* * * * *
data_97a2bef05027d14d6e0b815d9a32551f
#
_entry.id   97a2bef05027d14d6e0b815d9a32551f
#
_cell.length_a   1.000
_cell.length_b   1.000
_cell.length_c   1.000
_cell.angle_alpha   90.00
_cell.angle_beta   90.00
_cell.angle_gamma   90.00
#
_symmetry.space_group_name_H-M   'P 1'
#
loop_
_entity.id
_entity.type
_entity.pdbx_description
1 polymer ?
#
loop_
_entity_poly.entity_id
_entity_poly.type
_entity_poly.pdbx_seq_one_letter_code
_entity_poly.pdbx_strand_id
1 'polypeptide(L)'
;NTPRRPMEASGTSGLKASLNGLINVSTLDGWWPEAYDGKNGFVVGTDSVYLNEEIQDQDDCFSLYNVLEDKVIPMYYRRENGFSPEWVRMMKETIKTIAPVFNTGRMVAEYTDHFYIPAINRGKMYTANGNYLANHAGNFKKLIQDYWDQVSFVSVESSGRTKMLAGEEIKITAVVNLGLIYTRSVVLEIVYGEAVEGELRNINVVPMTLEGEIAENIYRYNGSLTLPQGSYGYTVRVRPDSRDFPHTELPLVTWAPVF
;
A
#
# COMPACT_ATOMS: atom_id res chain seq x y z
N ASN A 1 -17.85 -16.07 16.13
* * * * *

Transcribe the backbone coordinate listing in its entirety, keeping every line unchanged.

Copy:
data_97a2bef05027d14d6e0b815d9a32551f
#
_entry.id   97a2bef05027d14d6e0b815d9a32551f
#
_cell.length_a   1.000
_cell.length_b   1.000
_cell.length_c   1.000
_cell.angle_alpha   90.00
_cell.angle_beta   90.00
_cell.angle_gamma   90.00
#
_symmetry.space_group_name_H-M   'P 1'
#
loop_
_entity.id
_entity.type
_entity.pdbx_description
1 polymer ?
#
loop_
_entity_poly.entity_id
_entity_poly.type
_entity_poly.pdbx_seq_one_letter_code
_entity_poly.pdbx_strand_id
1 'polypeptide(L)'
;NTPRRPMEASGTSGLKASLNGLINVSTLDGWWPEAYDGKNGFVVGTDSVYLNEEIQDQDDCFSLYNVLEDKVIPMYYRRENGFSPEWVRMMKETIKTIAPVFNTGRMVAEYTDHFYIPAINRGKMYTANGNYLANHAGNFKKLIQDYWDQVSFVSVESSGRTKMLAGEEIKITAVVNLGLIYTRSVVLEIVYGEAVEGELRNINVVPMTLEGEIAENIYRYNGSLTLPQGSYGYTVRVRPDSRDFPHTELPLVTWAPVF
;
A
#
# COMPACT_ATOMS: atom_id res chain seq x y z
N ASN A 1 -17.85 -16.07 16.13